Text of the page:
'Narrative of reviving ancient science may backfire'

'Narrative of reviving ancient science may backfire'

Representative image/Pixabay

Two Nobel Prize-winning scientists visiting India cautioned that the revival of “ancient science” narratives which are currently in vogue may backfire.

Speaking at a press conference during the 107th Indian Science Congress, Nobel prize-winning scientist Stefan W Hell (58) of Germany won the Nobel Prize for Chemistry in 2014 for his work in developing super-resolved fluorescence microscopy, said while people can have a legitimate interest in understanding the past and its role in culture, it should not cloud legitimate scientific findings.

“Nature has its own laws and we cannot make it adhere to whatever laws we have in mind. Scientists must be objective, they have to detach themselves from beliefs and opinions. You cannot be successful as a scientist if you are not frank and open to the result that you get,” Hell said.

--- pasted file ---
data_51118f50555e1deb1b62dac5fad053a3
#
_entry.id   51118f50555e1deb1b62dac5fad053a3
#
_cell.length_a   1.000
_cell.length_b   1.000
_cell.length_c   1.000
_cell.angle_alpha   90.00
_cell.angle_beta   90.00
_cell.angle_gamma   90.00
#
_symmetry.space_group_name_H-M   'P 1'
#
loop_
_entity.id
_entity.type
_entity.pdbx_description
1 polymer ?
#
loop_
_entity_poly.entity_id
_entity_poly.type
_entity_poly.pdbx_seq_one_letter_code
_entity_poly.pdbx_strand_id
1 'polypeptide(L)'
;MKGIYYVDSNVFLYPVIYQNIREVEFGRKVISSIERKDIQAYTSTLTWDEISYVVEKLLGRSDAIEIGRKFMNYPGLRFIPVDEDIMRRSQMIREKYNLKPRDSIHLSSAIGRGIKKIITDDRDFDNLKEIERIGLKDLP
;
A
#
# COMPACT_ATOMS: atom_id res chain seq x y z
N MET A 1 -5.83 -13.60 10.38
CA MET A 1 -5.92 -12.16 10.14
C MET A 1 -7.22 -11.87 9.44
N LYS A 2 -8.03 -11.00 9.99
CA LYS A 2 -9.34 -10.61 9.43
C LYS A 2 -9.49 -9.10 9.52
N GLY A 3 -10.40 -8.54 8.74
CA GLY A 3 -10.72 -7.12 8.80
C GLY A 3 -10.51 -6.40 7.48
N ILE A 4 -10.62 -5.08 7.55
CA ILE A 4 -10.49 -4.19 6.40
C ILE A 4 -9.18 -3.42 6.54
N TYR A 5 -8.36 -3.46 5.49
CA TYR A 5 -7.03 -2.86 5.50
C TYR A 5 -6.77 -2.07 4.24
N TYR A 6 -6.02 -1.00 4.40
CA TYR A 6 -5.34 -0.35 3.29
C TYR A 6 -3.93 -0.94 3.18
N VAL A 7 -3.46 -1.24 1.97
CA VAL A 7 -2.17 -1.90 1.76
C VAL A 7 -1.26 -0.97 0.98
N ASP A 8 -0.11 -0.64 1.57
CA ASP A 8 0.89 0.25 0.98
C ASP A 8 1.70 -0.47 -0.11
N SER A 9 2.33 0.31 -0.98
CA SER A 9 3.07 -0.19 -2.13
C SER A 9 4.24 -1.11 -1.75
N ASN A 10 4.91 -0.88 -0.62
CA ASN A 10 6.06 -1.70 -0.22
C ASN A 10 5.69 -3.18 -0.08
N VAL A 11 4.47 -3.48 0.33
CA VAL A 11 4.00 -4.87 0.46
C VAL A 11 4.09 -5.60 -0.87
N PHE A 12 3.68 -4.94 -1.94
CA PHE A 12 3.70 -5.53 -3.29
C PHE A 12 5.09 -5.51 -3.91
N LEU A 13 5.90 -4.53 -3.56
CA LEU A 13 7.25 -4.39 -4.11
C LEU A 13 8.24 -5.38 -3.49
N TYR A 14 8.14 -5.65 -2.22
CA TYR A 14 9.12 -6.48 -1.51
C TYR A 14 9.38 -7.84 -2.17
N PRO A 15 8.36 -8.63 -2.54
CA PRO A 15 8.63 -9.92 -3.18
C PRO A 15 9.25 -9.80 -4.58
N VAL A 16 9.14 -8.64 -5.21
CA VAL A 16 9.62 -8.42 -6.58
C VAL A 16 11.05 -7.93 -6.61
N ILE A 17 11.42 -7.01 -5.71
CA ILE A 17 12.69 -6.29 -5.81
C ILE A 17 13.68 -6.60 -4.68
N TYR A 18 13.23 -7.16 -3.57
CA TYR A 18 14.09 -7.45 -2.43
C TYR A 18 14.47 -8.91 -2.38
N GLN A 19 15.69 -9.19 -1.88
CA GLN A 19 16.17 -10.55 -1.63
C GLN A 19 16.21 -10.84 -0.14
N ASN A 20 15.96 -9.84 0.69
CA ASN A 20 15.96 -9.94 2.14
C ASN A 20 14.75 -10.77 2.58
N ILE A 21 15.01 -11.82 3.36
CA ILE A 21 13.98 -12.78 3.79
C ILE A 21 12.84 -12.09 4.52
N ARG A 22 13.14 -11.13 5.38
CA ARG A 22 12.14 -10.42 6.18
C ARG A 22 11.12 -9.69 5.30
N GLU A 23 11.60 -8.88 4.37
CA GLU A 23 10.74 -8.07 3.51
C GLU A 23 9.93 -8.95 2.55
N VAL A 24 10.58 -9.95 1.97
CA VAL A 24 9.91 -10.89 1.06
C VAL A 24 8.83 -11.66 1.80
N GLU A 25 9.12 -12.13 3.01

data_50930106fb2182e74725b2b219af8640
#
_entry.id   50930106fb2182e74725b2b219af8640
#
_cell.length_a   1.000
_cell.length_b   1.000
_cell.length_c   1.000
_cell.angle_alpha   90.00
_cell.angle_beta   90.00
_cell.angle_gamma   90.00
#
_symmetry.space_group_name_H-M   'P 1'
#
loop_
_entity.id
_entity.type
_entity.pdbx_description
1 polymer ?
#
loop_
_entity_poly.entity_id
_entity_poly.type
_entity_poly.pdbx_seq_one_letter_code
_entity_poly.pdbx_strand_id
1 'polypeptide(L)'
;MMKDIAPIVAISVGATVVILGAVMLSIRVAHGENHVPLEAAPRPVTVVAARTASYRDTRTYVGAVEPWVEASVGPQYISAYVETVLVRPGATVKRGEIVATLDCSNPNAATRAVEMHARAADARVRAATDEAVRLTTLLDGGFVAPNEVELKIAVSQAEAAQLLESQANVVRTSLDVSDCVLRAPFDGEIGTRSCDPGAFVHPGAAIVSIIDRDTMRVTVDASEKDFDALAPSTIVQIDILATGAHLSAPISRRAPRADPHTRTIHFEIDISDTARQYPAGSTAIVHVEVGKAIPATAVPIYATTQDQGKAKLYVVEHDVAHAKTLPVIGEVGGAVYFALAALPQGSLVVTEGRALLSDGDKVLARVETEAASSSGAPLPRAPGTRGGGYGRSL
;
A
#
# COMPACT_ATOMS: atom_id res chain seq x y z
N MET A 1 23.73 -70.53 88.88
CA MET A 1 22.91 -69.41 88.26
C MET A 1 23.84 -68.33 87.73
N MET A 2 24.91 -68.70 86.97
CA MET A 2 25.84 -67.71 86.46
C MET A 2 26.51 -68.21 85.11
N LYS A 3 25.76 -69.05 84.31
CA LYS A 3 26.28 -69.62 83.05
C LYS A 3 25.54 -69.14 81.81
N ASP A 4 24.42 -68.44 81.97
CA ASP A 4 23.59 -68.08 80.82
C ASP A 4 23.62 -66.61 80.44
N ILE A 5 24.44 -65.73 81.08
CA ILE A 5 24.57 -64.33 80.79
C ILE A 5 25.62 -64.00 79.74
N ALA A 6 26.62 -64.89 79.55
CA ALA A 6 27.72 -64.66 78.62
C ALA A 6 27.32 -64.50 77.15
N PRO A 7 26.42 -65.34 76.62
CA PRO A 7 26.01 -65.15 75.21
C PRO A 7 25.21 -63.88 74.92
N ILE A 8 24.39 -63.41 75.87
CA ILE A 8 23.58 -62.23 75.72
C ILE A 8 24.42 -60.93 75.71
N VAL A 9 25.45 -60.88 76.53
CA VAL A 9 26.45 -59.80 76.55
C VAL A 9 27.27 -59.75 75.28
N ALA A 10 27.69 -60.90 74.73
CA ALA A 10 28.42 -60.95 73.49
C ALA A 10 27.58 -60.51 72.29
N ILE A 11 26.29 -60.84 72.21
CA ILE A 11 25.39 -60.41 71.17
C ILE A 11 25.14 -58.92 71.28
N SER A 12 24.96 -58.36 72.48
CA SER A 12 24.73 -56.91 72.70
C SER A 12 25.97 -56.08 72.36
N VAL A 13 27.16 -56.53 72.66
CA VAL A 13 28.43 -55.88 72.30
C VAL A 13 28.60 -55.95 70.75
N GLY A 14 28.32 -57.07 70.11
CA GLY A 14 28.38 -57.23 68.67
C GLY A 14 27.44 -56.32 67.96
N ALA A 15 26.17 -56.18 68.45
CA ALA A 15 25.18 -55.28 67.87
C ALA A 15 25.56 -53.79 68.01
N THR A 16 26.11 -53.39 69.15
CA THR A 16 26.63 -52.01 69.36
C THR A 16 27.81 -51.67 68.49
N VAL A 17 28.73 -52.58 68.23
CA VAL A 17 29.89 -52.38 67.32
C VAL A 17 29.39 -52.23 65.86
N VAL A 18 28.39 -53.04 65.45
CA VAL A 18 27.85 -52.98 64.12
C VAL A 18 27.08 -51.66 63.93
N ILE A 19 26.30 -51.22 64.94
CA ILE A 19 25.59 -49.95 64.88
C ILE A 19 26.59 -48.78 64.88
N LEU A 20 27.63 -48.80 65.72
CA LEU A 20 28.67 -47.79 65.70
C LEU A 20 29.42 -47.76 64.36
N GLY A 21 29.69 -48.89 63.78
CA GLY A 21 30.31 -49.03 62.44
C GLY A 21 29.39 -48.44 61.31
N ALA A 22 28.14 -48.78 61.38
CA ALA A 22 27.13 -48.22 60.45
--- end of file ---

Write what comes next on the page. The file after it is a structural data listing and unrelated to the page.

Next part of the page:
He added that the “laws of nature are the same in Germany, as they are in the rest of the world. If you are not open to discovering how nature works and you are missing the point, nature will punish you as a result.”

When scientist Ada Yonath of Israel was asked about her impressions of India and growth of Science in India, Yonath responded that she has seen great strides being made by the scientific community, especially in Bengaluru.

When asked how India could increase interest in science among young students, she added: “We need people in government who understand science and appreciate it. That is often not happening. Interest can also be built through funding. Also, by improving the educational atmosphere in which students are encouraged to be creative and curious.”

Hell portrayed government around the world as being largely interested in the short-term results of science. 

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